- 5 out of 10 don’t like the way they look.(17) (Only 4% of women feel comfortable describing themselves as beautiful.(18))
- 8 of 10 feel uncomfortable being the center of attention.(19)
- 9 out of 10 have some type of body insecurity.(20,21)
Realizing this changed something in me.
Before, I assumed that everyone was confident but me. Now, I know that people are way more insecure than they look.
Let’s do an exercise that uses this realization to our advantage.
Imagine that you’re at the outdoor meetup event above and don’t know anyone. How would you feel? Quite uncomfortable, I’d guess. Now, look at the image again but focus on how 9 out of 10 of them carry some kind of insecurity. Some might be loud and intimidating, others look calm, but that’s their way of looking confident. In reality, they’re quite insecure!
Therapists describe this as acquiring more realistic beliefs. It’s when we crush the false idea that everyone is confident but us.
Simply reminding us of this fact makes us less nervous around people.
9. See talking to someone as helping them out
Psychologist and social skills expert Dr. Daniel Wendler explains:
When we carry negative beliefs about ourselves, we can behave in a way that creates a self-fulfilling prophecy.
If you believe that you’re the only one at the gathering who feels anxious or awkward, then maybe you’re going to stay silent or leave early, and that’s just going to make you feel more isolated from everyone else.
If you instead can update your belief with the more realistic view that lots of other people at the party also feel anxious, you might realize that you can actually help someone else out by starting a conversation with them.
Instead of choosing to withdraw you choose to engage.
10. Speak to yourself in a friendly way to feel less judged by people you meet
If you fear that people will judge you, or think bad things about you, it can be a symptom that you are judging and thinking bad things about yourself. Psychologists call this projection: We project our own view of ourselves onto others. As long as we’ll judge ourselves, we’ll assume that others will judge us, too.
With this in mind, the way to stop feeling judged by others is to stop judging yourself. So how do you do that? When we speak to ourselves in a different way, we can change the way we value ourselves.(25)
Instead of saying things like…
“I’m so stupid/ugly/worthless”
You can say…
“I made a mistake, and that’s human. Everyone makes mistakes.”.
Or, say that you judge yourself for not being good socially. You can remind yourself of a moment where you did do good socially.
Some find it helpful to keep a journal where they write three positive things about themselves each day. The things can be as small as “I brushed my teeth today” or “I can be funny sometimes”. The important thing is to be consistent.
By challenging your own judging voice, you slowly change the way you see yourself. As a result, you also change the way you assume that others see you. Sometimes it can be hard to break out of these thought patterns by yourself. In these cases, therapy can help.
11. Be friendly rather than aloof even if you’re nervous and people will respond better
When I met new people, I was always cautious (To not risk being rejected). People saw me as aloof.
Naturally, they responded with being aloof back. That reinforced my worldview that people didn’t like me.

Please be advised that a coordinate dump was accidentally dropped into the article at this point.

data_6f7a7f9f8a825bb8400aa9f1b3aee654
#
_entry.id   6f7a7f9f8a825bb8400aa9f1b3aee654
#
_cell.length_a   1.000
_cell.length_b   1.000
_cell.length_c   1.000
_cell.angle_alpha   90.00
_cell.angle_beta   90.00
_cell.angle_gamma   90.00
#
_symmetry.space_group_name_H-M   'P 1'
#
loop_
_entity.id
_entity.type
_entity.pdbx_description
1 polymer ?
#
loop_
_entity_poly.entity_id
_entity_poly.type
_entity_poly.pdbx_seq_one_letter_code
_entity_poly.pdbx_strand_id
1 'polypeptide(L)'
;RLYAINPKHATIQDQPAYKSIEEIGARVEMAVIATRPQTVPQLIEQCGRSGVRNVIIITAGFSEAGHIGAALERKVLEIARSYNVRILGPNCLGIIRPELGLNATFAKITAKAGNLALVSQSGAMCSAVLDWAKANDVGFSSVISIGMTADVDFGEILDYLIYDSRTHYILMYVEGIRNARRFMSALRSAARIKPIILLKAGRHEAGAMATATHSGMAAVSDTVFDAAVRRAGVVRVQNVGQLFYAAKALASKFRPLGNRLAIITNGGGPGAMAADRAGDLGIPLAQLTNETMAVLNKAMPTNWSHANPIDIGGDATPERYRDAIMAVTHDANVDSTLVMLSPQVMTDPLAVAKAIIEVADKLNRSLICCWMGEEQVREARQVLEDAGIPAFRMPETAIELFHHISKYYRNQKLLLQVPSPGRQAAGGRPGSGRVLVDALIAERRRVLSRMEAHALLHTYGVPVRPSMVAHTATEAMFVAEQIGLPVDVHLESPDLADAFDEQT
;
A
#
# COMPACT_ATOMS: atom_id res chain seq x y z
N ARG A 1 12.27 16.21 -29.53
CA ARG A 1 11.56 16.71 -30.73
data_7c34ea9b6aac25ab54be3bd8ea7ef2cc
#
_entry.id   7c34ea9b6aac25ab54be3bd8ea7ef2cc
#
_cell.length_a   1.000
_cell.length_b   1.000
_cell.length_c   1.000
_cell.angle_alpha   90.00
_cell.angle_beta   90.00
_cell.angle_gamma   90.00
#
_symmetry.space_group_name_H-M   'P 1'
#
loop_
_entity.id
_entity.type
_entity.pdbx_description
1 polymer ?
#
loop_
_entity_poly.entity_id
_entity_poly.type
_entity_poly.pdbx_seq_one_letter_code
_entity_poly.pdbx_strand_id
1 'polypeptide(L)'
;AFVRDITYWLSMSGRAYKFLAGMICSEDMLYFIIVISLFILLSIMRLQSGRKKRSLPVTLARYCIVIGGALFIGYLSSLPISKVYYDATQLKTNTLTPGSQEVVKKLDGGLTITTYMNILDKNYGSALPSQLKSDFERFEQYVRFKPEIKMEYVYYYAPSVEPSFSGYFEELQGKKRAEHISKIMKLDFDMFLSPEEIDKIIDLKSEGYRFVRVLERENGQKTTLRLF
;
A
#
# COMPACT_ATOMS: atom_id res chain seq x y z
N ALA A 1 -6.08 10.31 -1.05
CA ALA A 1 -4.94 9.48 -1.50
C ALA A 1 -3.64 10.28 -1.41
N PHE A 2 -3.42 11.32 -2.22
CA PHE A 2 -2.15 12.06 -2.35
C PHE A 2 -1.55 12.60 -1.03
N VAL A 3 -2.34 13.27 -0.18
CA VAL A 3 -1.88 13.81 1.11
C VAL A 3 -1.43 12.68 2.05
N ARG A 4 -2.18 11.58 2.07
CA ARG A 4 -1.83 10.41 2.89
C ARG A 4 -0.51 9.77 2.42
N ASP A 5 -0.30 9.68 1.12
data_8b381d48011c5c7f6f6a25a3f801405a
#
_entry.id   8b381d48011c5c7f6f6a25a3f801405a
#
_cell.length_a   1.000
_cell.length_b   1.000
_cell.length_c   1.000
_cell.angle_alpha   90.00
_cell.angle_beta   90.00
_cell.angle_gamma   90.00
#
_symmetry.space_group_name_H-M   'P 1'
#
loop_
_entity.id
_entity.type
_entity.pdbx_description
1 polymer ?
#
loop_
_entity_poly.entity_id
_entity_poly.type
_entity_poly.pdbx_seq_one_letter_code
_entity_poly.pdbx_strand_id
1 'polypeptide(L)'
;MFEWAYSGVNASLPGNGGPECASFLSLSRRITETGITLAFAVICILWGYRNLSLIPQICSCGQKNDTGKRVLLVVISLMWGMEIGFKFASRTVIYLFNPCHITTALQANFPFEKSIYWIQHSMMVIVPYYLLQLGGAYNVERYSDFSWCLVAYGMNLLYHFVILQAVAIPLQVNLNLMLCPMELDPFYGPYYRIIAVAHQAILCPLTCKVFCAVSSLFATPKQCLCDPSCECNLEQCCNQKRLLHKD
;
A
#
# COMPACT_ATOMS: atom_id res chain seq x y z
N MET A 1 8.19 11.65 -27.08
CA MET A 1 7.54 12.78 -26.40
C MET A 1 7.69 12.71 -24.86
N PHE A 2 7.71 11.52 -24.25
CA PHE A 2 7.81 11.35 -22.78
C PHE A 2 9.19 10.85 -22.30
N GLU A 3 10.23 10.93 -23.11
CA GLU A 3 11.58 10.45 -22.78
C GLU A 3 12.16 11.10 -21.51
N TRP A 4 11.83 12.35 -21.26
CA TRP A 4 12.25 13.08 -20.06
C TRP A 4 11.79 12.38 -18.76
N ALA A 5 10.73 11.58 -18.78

When I realized this, I decided to try to dare to be warm toward people FIRST. (Just as an experiment – I didn’t think it would even work.)
But the results were amazing. When I dared to be warm toward people off the bat, they were warm toward me, too!
Here are some examples of showing warmth:
- Asking people a question or two about how they’re doing and what they’ve been up to. It’s effective because it signals that you care.
- If someone pulls a joke or tells a story, show appreciation by laughing or making a positive remark. It can be as little as “Haha, I love that story!”
- If you like what someone’s doing, let them know about it. “I liked what you said before regarding apartment designs”.
- If you tend to “play it cool” or restrict your facial expressions as a safety behavior, practice being more expressive. (Acting more like you do with people you are comfortable with).
We dislike people who we think dislike us. We like people who we think like us.
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I explain how you can do this in more detail here. That article is about what some do to be so popular even when they aren’t good-looking, or rich, or have a high-status job.
12. Choose to accept your flaws to be more comfortable with who you are
I used to obsess that my nose was big. I decided to accept that it was part of me. I stopped trying to hide the fact that I had a big nose and owned it. I didn’t try to convince myself that my nose was small. Instead, I accepted the fact that my nose isn’t small. As a result, I stopped worrying about being judged for my nose. That made me more comfortable and likable.
If we walk through life hoping that no one notices our insecurities or fears, we will always be afraid that someone might “find out”.
We can choose to accept all our flaws. A friend of mine stopped being afraid to share that he was afraid and had insecurities. Something unexpected happened. When he stopped caring about those flaws, his nervosity faded away. This doesn’t mean that he walks up to people and tell them about his insecurities. It’s about accepting that it’s OK that people DO KNOW about our insecurities.
If someone would walk up to you and say: Are you nervous? It’s a relief to not have to hide it, but to be able to say “Yes, I am.”
Being completely accepting of ourselves likes this makes us less nervous.(27)
13: Use your surroundings for inspiration to come up with things to say
Focus on your surroundings, the situation, and those you meet and use it as an inspiration for new conversation topics. Here are some examples of how to do this in practice.
Topics inspired by the situation
If you’re, say, in the lunchroom at work or outside of the classroom in school, people aren’t always prepared to socialize. Here, you want to “ease in” by asking something regarding the situation first…
“Excuse me, do you know when this class will start?”
“Hi, where did you find the coke?”
“Do you know if there’s another bathroom around here?”
You’ll probably just get a short yes or no to this question, but a simple question like this is important as a warm-up to make your next question more natural and not as “out of the blue”.